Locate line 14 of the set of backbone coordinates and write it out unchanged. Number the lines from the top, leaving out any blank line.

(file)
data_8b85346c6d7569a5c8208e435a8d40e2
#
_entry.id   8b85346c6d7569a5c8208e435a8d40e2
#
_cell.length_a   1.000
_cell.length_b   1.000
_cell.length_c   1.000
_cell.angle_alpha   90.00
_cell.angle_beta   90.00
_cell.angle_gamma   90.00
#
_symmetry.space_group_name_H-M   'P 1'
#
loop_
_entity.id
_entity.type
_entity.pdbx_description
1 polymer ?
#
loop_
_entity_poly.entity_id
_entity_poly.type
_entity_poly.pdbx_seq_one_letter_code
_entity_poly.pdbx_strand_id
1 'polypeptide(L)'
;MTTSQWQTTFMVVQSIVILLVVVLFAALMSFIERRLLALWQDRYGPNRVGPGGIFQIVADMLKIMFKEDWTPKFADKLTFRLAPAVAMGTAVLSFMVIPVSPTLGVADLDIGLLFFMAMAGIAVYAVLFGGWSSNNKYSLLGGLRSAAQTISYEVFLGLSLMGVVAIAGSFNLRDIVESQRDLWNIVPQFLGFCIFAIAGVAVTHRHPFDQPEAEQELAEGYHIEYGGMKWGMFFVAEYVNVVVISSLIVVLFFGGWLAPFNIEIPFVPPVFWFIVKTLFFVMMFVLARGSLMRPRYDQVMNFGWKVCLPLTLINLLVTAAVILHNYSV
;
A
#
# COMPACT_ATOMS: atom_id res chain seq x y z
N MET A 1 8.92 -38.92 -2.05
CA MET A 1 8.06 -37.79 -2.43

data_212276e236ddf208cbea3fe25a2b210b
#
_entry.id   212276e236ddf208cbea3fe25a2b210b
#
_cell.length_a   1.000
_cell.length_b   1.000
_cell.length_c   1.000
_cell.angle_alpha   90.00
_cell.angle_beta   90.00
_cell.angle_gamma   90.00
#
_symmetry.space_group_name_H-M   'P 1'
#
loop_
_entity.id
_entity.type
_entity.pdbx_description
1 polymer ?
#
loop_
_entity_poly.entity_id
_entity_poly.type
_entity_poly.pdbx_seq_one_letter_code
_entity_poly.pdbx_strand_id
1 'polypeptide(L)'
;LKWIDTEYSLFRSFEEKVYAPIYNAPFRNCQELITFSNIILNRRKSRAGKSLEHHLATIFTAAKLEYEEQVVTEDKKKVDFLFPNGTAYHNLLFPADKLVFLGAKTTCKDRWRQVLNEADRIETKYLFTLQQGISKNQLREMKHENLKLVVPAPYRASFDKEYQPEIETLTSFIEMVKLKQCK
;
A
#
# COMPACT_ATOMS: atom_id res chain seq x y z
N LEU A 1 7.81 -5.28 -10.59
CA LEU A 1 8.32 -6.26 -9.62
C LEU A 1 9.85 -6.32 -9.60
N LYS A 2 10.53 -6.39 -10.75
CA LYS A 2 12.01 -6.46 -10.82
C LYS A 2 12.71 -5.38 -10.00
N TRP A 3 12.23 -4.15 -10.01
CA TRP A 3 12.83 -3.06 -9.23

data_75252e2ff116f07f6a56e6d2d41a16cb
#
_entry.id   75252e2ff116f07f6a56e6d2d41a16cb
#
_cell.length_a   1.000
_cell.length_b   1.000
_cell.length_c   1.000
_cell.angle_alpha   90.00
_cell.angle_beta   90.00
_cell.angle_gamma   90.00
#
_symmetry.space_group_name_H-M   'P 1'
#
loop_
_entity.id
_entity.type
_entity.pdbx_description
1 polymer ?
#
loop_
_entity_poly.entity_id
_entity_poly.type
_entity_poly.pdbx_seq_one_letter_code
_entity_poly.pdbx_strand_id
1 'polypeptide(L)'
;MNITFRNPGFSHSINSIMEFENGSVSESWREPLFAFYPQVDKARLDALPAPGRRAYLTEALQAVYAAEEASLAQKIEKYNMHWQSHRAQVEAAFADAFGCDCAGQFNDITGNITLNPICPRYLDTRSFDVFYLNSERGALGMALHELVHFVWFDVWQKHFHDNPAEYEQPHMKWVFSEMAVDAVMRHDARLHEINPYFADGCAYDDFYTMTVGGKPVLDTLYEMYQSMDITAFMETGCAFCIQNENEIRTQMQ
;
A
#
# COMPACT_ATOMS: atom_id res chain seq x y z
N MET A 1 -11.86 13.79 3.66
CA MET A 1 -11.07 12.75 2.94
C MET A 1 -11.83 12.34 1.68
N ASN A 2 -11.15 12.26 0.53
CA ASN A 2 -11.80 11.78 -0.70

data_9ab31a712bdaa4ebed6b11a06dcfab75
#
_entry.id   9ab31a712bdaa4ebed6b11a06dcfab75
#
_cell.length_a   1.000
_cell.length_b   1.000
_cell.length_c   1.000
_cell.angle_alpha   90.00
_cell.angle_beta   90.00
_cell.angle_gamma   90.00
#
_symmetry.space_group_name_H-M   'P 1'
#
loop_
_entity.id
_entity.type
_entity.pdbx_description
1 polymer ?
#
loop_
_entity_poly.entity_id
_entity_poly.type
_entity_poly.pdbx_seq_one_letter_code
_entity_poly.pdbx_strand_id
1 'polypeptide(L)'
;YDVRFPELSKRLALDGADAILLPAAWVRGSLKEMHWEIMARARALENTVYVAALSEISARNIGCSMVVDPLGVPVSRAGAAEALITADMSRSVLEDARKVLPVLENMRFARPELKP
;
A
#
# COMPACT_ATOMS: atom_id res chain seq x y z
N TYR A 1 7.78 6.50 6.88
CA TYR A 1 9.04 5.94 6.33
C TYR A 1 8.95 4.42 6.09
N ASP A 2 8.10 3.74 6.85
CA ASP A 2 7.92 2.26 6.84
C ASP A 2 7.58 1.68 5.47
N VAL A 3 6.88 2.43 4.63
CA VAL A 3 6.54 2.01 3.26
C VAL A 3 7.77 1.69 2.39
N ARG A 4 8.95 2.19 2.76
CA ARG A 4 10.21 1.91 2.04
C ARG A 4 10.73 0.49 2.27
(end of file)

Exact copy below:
loop_